It is not tested or maintained by an Accessibility Specialist either.

If there is an issue for anyone trying to use the website, you will never know how to fix it and besides, for the money you’re paying for the automatic repair job, you can’t be sued, right?

I hear from small business owners who don’t have the money to pay for an accessibility specialist (even someone inexpensive like me.)

They are convinced they are safe by purchasing accessibility overlays or widgets, such as one that charges $490 to $3490 a year.

Remember, one line of code means no customer journey to understand how disabled people use your website.

Why bother to pay developers to properly code ARIA for screen readers if an app will make the page work automatically?  It does do that, right?

You checked, right?

You know how to check this, right?

It amazes me that anyone would put their company in the hands of one line of code that promises to make the website work for everyone, regardless of any physical, mental or emotional disability or impairment, permanent or temporary.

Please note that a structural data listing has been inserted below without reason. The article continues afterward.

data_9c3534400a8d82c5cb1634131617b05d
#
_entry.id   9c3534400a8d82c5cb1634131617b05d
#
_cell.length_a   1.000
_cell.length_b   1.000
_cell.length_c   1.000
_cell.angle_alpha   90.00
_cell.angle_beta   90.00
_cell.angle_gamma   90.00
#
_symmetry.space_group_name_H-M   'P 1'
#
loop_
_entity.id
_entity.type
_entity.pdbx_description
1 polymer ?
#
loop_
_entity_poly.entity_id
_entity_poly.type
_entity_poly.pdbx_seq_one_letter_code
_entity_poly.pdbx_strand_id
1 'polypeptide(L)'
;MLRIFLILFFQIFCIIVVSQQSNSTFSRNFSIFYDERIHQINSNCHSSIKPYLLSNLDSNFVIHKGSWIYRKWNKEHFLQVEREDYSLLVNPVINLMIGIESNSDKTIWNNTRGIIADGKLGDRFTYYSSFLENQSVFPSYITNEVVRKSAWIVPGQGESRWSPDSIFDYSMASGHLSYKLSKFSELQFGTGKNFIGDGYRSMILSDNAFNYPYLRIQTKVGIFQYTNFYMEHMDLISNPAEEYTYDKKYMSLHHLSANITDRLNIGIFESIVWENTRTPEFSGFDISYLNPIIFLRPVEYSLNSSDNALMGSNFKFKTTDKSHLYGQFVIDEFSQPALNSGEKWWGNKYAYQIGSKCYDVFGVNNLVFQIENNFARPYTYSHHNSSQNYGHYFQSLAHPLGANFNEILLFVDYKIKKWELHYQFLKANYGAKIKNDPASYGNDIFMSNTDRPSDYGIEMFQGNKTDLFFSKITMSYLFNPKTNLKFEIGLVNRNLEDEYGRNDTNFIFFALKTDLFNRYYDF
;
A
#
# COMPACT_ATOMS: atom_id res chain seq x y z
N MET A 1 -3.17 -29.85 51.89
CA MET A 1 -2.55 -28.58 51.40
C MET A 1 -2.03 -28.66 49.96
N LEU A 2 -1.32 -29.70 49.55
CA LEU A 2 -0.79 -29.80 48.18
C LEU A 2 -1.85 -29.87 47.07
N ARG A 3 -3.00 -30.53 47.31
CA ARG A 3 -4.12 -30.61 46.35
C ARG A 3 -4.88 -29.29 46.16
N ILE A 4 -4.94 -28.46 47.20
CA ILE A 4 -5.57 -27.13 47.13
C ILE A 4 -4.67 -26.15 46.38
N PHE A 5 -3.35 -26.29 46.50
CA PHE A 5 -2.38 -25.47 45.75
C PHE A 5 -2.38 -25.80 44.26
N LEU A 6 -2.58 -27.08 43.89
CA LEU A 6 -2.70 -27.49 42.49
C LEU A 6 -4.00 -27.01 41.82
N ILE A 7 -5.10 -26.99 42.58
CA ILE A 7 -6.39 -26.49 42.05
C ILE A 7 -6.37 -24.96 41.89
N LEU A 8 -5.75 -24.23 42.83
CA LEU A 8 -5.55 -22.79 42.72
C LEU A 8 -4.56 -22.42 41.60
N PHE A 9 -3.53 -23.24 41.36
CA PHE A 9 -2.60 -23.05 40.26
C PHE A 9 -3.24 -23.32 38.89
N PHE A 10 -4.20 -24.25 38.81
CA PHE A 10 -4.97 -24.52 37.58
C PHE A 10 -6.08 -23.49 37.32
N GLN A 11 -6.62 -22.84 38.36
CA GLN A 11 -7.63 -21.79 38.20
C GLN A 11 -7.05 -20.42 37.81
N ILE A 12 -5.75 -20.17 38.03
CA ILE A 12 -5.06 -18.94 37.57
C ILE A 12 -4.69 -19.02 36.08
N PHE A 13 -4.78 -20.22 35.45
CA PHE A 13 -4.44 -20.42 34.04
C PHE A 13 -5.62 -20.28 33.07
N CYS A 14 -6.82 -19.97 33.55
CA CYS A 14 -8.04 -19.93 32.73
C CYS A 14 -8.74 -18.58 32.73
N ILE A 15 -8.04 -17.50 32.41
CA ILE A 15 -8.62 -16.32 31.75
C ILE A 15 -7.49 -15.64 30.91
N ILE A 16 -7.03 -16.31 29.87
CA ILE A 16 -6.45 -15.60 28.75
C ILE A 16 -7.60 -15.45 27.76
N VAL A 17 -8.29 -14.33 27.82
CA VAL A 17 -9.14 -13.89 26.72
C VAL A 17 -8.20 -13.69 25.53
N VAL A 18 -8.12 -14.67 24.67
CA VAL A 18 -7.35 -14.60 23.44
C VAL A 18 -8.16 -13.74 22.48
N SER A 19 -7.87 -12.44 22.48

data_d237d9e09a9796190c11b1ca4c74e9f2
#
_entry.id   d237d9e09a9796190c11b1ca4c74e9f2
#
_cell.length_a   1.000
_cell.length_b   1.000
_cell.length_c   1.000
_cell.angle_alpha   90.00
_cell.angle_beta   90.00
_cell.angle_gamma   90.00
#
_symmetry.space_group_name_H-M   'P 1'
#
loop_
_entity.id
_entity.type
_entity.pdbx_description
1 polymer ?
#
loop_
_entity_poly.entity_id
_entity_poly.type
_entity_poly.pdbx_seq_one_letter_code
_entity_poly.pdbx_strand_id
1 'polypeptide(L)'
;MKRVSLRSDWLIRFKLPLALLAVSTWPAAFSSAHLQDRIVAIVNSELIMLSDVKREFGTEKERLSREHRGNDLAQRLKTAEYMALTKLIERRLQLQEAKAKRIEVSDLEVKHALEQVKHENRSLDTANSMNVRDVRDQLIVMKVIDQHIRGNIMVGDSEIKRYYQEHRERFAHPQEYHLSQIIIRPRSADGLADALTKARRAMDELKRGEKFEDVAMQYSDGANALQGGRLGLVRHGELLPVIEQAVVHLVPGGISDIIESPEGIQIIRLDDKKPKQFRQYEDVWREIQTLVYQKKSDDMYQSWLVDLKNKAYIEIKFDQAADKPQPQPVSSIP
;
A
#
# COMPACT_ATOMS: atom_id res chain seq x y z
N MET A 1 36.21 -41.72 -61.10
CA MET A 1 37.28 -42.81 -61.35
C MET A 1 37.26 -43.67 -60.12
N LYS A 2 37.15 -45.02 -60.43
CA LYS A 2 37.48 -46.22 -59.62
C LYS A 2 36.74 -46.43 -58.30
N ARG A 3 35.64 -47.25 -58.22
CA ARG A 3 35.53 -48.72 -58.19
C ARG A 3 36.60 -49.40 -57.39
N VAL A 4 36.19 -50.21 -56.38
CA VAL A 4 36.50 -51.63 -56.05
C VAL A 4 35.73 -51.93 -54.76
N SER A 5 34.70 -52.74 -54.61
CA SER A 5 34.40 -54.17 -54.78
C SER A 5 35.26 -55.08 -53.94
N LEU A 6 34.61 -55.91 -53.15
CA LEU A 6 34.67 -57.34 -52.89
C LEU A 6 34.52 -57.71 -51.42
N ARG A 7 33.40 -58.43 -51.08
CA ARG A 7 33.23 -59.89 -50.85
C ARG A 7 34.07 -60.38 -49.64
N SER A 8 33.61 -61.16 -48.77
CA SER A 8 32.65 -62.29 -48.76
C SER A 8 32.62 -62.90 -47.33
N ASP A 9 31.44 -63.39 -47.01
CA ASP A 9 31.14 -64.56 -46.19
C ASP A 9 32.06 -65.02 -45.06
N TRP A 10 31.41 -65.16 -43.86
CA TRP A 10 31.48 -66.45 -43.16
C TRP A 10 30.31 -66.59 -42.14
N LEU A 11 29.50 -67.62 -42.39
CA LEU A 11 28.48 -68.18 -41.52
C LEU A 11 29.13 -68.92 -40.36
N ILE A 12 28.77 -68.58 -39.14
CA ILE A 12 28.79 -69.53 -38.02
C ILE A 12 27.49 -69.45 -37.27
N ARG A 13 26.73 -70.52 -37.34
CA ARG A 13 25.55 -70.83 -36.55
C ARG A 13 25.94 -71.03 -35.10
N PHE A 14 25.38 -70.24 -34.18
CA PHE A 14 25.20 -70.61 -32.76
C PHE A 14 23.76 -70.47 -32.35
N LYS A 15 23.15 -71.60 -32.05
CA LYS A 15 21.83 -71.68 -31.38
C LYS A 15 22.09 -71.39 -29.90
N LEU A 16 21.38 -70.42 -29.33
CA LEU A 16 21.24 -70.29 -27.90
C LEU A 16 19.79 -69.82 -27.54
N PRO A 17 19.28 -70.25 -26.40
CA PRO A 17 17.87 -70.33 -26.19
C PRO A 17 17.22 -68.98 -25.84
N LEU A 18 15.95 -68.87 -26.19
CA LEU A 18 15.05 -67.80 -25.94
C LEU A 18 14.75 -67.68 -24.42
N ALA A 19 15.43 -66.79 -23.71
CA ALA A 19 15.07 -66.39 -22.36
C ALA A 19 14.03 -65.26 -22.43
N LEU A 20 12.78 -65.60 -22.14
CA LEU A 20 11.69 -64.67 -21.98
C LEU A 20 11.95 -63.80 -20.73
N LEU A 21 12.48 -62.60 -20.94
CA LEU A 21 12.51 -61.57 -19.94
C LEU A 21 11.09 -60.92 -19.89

Do you know how to present your content for someone with dyslexia? How about autism? People who are colorblind?  Do you know how your web pages work on an Apple iPhone with accessibility features turned on? How about an Android?  What if your user has no mouse? No voice? No sight? No hearing? No short term memory?

You may feel that there is no way you can possibly make a website work universally for everyone. This is actually a goal by some companies that do not wish to discriminate. They accept the challenge. They hire accessibility specialists who are advocates for the disabled.